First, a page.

Homeland Security Unveils New Rules On Immigration Law Enforcement Homeland Security Secretary John Kelly on Tuesday unveiled new rules aimed at tougher enforcement of immigration laws, a major policy shift that could put millions of people in the U.S. illegally at risk of deportation.
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Homeland Security Unveils New Rules On Immigration Law Enforcement

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Homeland Security Unveils New Rules On Immigration Law Enforcement

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Homeland Security Unveils New Rules On Immigration Law Enforcement

Homeland Security Unveils New Rules On Immigration Law Enforcement

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Homeland Security Secretary John Kelly on Tuesday unveiled new rules aimed at tougher enforcement of immigration laws, a major policy shift that could put millions of people in the U.S. illegally at risk of deportation.

ARI SHAPIRO, HOST:

We're learning more about how the Trump administration plans to crack down on illegal immigration. The Department of Homeland Security released new rules laid out in two documents signed by Secretary John Kelly. They detail how the department plans to enforce president Trump's executive orders on immigration and border security. Here's how White House Spokesman Sean Spicer described them.

(SOUNDBITE OF PRESS CONFERENCE)

SEAN SPICER: Those people who are in this country and pose a threat to our public safety or have committed a crime will be the first to go. And we will be aggressively making sure that that occurs, that that is what the priority is.

SHAPIRO: Joining us now with more is NPR's Joel Rose. Hi, Joel.

JOEL ROSE, BYLINE: Hi, Ari.

SHAPIRO: So who would be eligible for deportation under these new rules?

ROSE: Well, the new rules would greatly expand those who could be considered a priority for deportation. Under the Obama administration, immigrants convicted of, quote, "serious crimes," unquote, were the priority. Under the new rules, federal agents could seek to deport immigrants convicted of any crime - period. But the rules make other people a priority, too, including anyone who's, quote, "abused any program related to receipt of public benefits," unquote, and anyone an immigration officer deems a risk to public safety or national security.

One notable exception here is the so-called Dreamers, young people who were brought to the country illegally as children. These rules specifically exempt DACA or Deferred Action for Childhood Arrivals. So the Dreamers have gotten a reprieve here, but it appears that their parents and potentially millions of others have not.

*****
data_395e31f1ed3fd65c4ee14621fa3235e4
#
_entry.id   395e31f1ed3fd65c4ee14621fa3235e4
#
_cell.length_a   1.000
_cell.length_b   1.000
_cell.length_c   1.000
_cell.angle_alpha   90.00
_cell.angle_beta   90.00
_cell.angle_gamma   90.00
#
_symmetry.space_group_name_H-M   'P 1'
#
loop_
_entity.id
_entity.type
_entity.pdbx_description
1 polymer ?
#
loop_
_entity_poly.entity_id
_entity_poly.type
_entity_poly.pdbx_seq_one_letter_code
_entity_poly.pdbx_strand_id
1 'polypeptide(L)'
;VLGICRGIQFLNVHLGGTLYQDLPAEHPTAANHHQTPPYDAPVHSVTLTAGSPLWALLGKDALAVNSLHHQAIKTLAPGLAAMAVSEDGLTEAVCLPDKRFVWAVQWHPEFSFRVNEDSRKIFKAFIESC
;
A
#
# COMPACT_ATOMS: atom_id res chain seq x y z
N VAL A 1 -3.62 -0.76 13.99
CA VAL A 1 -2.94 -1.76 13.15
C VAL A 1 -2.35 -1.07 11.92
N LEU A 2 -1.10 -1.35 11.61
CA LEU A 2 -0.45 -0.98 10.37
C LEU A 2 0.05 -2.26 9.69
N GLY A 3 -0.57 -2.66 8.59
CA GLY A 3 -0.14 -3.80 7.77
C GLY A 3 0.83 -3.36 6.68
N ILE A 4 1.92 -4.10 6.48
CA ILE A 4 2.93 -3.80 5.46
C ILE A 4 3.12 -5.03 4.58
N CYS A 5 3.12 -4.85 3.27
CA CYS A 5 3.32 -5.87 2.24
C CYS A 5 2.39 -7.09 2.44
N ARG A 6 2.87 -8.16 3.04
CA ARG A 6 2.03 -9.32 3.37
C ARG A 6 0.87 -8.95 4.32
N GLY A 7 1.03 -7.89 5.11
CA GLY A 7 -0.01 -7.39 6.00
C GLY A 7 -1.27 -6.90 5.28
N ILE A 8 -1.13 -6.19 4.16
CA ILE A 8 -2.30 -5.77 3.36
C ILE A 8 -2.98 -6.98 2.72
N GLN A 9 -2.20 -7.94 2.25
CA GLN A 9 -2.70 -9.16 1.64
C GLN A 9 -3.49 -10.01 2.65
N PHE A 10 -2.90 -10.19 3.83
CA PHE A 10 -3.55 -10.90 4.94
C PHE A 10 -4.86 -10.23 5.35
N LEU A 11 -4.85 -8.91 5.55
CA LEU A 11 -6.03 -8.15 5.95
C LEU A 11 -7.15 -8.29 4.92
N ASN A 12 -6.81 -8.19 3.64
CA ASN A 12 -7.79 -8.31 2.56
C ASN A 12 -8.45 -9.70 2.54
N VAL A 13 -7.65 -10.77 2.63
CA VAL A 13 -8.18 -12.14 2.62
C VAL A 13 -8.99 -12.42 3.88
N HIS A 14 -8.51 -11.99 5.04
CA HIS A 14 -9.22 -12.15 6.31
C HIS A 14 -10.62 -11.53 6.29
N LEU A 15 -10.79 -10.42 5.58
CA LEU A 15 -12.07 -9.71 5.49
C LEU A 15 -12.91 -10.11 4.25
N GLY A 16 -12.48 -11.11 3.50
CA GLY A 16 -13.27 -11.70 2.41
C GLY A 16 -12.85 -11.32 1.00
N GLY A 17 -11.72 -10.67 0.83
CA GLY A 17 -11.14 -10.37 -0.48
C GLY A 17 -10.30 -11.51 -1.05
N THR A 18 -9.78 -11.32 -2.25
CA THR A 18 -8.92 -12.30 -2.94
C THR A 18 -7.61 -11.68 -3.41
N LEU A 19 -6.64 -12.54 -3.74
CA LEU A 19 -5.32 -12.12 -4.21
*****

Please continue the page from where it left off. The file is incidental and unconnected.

SHAPIRO: And what kind of a response have we seen today from immigrant rights advocates?

ROSE: They say these rules are written so broadly that they make anyone in the country illegally potentially a target for deportation, potentially as many as 8 to 11 million people. Marielena Hincapie is executive director of the National Immigration Law Center.

MARIELENA HINCAPIE: Today's memos offer a guide to allow Trump to enact his mass deportation agenda which he talked about during the campaign trail but actually are even more extreme than his rhetoric.

ROSE: They say these rules are intended to cause chaos and anxiety and fear in immigrant communities and that they're working. The administration denies that this is a mass deportation order, and DHS officials say they don't have the manpower to do that even if they wanted to, which they say they don't.

SHAPIRO: And Joel, there's also a big backlog already at immigration courts across the country, so what is the practical effect of this likely to be?

ROSE: In the short run, the changes may not be very dramatic. DHS has asked for a lot more staff. They want to hire 10,000 immigration and customs agents, 5,000 border patrol agents. But that will require more funding from Congress. In the long run, the DHS memos suggest that the department wants to expand what is known as expedited removal, which means that migrants would not get a chance to go before an immigration judge but would simply be deported.

Under President Obama, this expedited process was only used for recently arrived immigrants within a hundred miles of the border. DHS is looking to expand expedited removal all over the country for any immigrant who can't show that they've been here for at least two years.

SHAPIRO: Joel, something else in these memos that's gotten a lot of attention is that Homeland Security wants to revive a partnership between federal and local law enforcement. What can you tell us about that?

ROSE: Yeah, this is the controversial program known by the catchy name 287(g).

SHAPIRO: (Laughter).

ROSE: It was started under the George W. Bush administration. Critics charge that it led to racial profiling by state and local officers who didn't really understand federal immigration law. The federal government actually terminated one such agreement with Maricopa County Sheriff Joe Arpaio in 2011 after the Justice Department found that county officers unlawfully stopped and detained Latinos. But DHS officials say this potentially is a, quote, "force multiplier" for them, and they noted that the police undergo extensive training and that racial profiling would not be tolerated.

SHAPIRO: That's NPR's Joel Rose. Thanks, Joel.

ROSE: You're welcome.

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